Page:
Leal, 17, went 6-2 with a 2.44 ERA (19 ER/70.0 IP) in 14 appearances (12 starts) for the Dominican Summer League Diamondbacks last season. The 6-foot-3, 180-pounder struck out 70 and walked only 11 batters in 70.0 innings—an average of 9.0 strikeouts and only 1.4 walks per nine innings. Leal also allowed only one home run in 70.0 innings pitched and posted a 0.99 WHIP. He is a native of Carabobo, Valencia, Venezuela.
Castillo, 17, went 2-4 with a 5.40 ERA (28 ER/46.2 IP) in 14 appearances (eight starts) for the DSL Diamondbacks last season. The 6-foot-2, 165-pound Castillo struck out 41 and walked 17 in 46.2 innings pitched, while allowing only three home runs. He is a native of San Feliz, Tachira, Venezuela.
Hoyer said Leal is expected to pitch in the U.S. this year, but Castillo will likely stay and play in the Dominican Summer League for another year.
Campana, 26, batted .262 (83-for-317) with nine doubles, one home run, 54 stolen bases, a .306 on-base percentage and a .300 slugging percentage in 184 games with the Cubs covering the last two seasons. He was crowded out of the Cubs outfield this year following the acquisitions of Nate Schierholtz and Scott Hairston.
‘You never want to lose players you think have value, and Tony certainly has value,” Hoyer said. “But as you get more and more good players on your 40-man roster, you’re going to have to make harder and harder decisions. And I hope we have a lot of hard decisions ahead because that means our roster is getting better.”
Last one of the 2013 Cubs Convention: Len Kasper, Jim Deshaies and Bob Vorwald of WGN talking about some more meaningful statistics that they’ve introduced to their broadcasts. Here we go!
10:32 Deshaies, the Cubs’ new TV color commentator, saw the transition to advanced stats when he was with Houston, as they overhauled their front office under GM Jeff Luhnow. He’s a believer in the kind of impact they can make on a team.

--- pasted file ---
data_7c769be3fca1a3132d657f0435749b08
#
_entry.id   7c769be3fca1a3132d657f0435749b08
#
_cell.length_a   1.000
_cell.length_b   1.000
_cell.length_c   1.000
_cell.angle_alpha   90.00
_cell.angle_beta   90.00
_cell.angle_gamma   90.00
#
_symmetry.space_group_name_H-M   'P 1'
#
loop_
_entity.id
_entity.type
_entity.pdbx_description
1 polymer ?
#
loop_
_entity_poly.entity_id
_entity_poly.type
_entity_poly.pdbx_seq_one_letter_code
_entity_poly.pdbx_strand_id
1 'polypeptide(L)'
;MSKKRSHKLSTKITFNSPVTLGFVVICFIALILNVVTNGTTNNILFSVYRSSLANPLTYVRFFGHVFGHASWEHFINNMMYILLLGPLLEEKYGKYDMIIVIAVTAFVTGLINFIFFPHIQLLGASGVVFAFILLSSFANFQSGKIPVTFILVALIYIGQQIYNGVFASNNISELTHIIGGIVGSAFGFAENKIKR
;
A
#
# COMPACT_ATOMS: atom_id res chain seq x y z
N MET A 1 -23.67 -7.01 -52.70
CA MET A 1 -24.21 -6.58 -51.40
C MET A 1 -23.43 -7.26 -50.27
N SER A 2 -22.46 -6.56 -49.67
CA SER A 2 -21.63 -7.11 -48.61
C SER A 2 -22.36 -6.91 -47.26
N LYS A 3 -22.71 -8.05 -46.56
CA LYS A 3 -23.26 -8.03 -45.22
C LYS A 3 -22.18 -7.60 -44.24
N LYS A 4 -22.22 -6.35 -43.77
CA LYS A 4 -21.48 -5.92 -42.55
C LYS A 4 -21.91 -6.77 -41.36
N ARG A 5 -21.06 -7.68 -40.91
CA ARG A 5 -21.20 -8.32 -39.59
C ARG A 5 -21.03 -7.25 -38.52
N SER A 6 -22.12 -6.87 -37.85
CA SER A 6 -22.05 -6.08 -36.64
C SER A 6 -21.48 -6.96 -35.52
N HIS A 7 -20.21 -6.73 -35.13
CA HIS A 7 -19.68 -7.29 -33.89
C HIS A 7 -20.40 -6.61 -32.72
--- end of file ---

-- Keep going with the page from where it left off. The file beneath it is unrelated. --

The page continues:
Kasper talks about how some statistics can be misleading, specifically citing Rob Deer who had great on-base percentages despite high strikeout totals and low batting averages. He compares him once again to Adam Dunn and says that, if Deer were to play today, he’d probably have been valued much more.
10:35 Vorwald brings up former Orioles manager Earl Weaver, who passed away yesterday. He was ahead of his time in many ways, preaching a philosophy of preserving outs and taking bases. Known to be more about three-run homers than small ball, Weaver understood how outs were a team’s most precious resource.
10:36 Vorwald introduces the so-called “baseball card stats”: home runs, runs batted in, batting average. They’re important to fans and not going anywhere, but Kasper emphasizes that RBIs are a function of opportunities. Deshaies says that he doesn’t want to diminish a guy who gets 100 RBIs—that probably means he had a good year regardless—but that it tends to be overvalued. “If you’re hitting in the middle of the order, you’re probably a pretty good guy to begin with. But you have to separate the good from the very good [by looking at some more meaningful numbers].”